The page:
By: Diane Kashin, Ed.D, RECE.
As the sun sets on the year 2020, none of us has escaped the challenges that it has brought. As the sun rises on the year 2021, it is time again for me to think about what lies ahead. I was hopeful in January as I felt that the year would be so much better than the year before where I spent most of it in a battle with breast cancer. I have always had trouble with new year’s resolutions but when the end of my treatment coincided with the end of 2019, I wanted a word to hold onto in the months ahead. I chose hope. It has helped me to weather the storm that has been 2020. This year, I want to first think back before thinking forward. I love playing with words and their meanings. I challenged myself to come up with three words beginning with the same letter that characterized my experiences in 2020. They are … weathering, wooden toys and webinars! What are your three words? They can begin with any one letter that you like.
As we navigate the perfect storm that is COVID, we will remember this year. At all points in life whether it be in the early years or the later years, memory is a fundamental capacity that plays a vital role in social, emotional and cognitive functioning. According to the Encyclopedia of Child Development our memories form the basis for our sense of self, guide our thoughts and decisions, influence our emotional reactions, and allow us to learn. As such, memory is central to cognitive development. I don’t remember much about 2019. When I was warned about chemo brain, I didn’t understand that it was cancer-related cognitive change and while, I am clear headed now, I have very little memory from the months of fog. I don’t remember writing half of the blogs that I wrote in 2019 and this continued into the first few months of 2020. The lifting of the fog coincided with the coming of the pandemic. It has been a year of weathering and it is one that I will not easily forget thanks to the sunny faces of my two grandchildren who have brought so much light into my life.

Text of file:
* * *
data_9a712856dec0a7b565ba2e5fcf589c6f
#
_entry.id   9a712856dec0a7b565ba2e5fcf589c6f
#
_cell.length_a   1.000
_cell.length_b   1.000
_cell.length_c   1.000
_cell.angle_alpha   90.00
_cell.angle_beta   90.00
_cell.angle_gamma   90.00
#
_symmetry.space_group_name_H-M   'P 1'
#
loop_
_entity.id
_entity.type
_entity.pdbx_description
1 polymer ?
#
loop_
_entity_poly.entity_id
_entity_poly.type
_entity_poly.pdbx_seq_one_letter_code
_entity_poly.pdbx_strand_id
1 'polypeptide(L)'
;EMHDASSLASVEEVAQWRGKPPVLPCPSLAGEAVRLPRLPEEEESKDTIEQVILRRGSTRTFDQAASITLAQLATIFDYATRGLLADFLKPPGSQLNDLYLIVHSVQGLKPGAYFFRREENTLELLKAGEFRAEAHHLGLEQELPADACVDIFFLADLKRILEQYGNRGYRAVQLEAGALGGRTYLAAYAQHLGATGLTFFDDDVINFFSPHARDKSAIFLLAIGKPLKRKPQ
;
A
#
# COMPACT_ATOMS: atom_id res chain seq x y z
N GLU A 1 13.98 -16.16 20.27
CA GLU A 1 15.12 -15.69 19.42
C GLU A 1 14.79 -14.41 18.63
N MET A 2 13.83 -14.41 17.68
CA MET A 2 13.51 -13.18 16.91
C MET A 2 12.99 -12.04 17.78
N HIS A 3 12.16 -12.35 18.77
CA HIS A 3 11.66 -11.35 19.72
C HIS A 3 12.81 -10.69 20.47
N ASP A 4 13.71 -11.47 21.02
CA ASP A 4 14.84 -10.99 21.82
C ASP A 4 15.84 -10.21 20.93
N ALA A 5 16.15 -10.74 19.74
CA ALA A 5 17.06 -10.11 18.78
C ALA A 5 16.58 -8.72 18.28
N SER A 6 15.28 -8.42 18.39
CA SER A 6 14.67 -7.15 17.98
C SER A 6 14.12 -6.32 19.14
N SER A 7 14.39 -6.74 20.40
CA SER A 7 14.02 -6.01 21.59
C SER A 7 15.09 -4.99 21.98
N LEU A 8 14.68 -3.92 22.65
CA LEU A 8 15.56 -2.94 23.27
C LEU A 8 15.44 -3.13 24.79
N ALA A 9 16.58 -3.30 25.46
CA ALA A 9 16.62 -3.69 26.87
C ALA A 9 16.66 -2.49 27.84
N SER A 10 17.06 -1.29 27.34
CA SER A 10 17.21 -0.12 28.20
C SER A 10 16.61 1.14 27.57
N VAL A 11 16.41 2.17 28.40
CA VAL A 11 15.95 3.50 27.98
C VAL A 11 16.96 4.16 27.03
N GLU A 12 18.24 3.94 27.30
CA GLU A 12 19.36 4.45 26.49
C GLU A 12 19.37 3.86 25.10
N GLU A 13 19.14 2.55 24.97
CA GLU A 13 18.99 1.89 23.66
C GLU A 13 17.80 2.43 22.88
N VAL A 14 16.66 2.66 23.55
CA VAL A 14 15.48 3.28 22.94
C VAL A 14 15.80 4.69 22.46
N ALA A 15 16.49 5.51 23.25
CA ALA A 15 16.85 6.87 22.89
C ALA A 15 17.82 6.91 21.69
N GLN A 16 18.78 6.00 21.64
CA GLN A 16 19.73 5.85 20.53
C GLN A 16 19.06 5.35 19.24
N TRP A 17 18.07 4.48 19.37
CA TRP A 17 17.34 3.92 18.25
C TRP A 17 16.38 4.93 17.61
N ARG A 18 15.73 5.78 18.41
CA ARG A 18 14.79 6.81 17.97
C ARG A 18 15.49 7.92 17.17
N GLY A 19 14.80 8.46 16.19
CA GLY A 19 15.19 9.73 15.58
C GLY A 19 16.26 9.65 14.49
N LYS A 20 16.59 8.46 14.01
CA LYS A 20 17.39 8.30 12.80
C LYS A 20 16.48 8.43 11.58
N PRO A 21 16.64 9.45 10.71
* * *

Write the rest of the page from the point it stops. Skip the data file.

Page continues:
I will also remember 2020 as the year I experienced a surge in my fondness of wooden toys. Aren’t the sunset and sunrise arches above from Rose and Rex amazing? They are my mementos for 2020 and I plan to pass them onto my grandchildren! Sharing my love for wooden toys with my grandchildren has been a COVID gift and I cherish these memories. I did not realize how much I appreciate memory until I suffered from loss of memory. The ability to form memories and remember them is a vital part of human experience. Memory is an area that I have not previously considered as it relates to early childhood. From the first breath of life, the opportunity to think backwards, or to develop memory, begins. While this is a memorable year for my grandchildren, I know there will be a difference between how Reese, 14 months and Griffen, 4 years, will remember the year of the Corona Virus. While young children are competent and capable in many ways, their memory capacity is limited. Memory development is linked to a sense of self. Children do not fully develop a sense of self until around 1½ or 2 years of age. Having a sense of self, gives a place for memory to be organized and to develop personal meaning. I am continually amazed by Griffen’s memory. He loves when I tell him stories. Sometimes, I forget that it is a story I have told him before, but he remembers what I have forgotten. These stories hold meaning for Griffen as do our shared play experiences. Having the opportunity to support my grandson in his early years has been such a gift. I had to dust off my early childhood educator skills and dig out from my basement all the glorious loose parts that I have collected over the years to use in the many workshops that I facilitate to early childhood educators like this wooden tray filled with wooden loose parts and some bling!